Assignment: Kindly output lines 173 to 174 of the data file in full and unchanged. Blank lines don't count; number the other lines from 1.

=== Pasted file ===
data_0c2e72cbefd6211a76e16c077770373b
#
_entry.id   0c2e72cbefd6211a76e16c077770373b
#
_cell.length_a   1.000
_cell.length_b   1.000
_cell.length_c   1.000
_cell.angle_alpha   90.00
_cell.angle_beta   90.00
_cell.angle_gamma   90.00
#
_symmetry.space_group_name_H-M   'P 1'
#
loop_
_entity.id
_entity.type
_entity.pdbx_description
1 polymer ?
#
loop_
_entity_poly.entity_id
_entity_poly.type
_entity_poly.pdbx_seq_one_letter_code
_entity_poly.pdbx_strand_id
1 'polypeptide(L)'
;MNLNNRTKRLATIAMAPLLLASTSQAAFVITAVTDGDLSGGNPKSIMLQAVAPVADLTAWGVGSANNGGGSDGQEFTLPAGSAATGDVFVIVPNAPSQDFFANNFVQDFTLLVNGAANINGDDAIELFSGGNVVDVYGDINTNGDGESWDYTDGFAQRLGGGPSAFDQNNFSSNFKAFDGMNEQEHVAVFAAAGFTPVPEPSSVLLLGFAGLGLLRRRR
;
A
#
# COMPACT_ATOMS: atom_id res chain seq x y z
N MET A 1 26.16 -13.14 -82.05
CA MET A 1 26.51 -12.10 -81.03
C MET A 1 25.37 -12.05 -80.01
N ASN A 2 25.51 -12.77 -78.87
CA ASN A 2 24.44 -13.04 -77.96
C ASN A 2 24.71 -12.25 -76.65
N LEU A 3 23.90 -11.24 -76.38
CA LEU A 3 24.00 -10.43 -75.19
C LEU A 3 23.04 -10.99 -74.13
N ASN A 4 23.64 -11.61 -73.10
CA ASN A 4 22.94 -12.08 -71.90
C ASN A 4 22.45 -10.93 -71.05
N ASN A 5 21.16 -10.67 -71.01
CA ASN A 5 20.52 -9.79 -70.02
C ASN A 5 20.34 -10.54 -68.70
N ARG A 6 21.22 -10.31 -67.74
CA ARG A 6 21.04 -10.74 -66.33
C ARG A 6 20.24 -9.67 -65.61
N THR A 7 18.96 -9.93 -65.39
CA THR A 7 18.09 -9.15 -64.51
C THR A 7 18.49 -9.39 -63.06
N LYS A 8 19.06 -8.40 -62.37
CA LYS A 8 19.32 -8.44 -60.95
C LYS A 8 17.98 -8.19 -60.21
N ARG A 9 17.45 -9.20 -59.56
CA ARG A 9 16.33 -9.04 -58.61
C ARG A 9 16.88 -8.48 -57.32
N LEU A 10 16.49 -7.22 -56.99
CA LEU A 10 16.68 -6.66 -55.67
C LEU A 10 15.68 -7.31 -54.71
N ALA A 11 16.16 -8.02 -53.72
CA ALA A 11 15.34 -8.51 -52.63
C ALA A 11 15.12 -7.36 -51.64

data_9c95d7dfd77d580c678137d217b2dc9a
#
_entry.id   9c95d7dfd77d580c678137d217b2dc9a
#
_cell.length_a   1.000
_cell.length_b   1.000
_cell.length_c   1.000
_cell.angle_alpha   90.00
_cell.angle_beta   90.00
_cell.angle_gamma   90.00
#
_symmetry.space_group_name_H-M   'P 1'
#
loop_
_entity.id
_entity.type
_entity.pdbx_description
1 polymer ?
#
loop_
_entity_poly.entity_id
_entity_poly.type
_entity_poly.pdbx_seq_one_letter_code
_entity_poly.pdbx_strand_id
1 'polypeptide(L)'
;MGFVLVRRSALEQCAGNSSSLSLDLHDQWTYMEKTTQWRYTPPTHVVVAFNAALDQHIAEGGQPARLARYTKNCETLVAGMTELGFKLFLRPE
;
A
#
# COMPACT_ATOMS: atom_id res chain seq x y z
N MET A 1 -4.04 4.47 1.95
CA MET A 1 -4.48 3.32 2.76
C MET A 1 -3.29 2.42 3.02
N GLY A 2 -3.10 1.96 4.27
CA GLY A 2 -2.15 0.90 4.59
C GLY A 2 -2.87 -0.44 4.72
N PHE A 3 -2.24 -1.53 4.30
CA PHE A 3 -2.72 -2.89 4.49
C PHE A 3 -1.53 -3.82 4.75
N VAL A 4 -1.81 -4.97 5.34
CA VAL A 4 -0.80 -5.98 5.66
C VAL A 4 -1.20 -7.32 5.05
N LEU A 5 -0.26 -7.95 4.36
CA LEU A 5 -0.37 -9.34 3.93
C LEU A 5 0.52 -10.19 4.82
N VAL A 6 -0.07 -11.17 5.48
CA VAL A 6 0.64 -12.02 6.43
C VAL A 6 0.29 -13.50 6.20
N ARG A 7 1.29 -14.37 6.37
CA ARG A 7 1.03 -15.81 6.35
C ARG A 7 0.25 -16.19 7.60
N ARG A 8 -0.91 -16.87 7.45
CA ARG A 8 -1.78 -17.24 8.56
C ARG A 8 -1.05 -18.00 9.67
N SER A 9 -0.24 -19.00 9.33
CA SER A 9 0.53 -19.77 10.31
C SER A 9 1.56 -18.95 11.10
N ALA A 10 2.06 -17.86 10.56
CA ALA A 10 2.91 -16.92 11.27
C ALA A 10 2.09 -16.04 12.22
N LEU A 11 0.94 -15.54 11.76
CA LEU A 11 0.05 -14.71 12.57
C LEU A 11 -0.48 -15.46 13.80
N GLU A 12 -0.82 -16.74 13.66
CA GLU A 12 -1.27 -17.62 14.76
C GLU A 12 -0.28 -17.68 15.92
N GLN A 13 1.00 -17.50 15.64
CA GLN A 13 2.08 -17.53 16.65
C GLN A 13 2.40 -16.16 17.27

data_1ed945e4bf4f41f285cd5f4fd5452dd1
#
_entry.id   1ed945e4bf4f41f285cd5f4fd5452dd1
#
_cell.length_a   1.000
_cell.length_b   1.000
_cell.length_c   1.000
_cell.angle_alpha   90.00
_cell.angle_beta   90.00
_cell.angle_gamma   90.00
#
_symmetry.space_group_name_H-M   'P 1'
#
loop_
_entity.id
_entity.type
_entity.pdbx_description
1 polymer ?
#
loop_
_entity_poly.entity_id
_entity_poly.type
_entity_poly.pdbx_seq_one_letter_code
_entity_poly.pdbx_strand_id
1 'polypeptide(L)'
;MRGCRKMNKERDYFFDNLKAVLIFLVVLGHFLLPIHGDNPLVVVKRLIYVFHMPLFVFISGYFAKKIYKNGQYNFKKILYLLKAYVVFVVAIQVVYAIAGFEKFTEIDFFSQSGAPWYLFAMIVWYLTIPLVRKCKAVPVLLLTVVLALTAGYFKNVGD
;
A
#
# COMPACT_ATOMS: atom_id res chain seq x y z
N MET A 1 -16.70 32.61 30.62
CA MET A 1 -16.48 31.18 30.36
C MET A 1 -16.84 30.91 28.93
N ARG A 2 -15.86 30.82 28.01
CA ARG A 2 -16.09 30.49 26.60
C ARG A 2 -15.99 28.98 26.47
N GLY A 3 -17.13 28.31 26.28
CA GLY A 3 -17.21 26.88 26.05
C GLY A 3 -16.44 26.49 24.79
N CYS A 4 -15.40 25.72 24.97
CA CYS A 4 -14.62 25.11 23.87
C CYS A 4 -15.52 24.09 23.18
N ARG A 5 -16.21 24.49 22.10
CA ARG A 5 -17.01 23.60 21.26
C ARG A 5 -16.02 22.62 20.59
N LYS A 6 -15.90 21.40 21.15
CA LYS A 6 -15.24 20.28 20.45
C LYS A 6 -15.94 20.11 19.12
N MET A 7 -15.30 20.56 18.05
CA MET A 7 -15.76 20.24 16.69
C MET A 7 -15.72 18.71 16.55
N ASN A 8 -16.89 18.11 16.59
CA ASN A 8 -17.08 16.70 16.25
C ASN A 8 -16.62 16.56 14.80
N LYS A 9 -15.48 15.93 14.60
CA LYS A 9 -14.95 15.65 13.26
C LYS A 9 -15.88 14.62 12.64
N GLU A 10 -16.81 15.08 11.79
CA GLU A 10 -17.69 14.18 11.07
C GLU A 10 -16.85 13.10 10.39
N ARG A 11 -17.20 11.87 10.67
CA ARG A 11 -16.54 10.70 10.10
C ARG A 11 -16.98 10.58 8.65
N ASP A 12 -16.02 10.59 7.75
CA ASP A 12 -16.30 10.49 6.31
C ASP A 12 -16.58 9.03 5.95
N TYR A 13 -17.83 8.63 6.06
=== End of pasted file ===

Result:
CA CYS A 4 -14.62 25.11 23.87
C CYS A 4 -15.52 24.09 23.18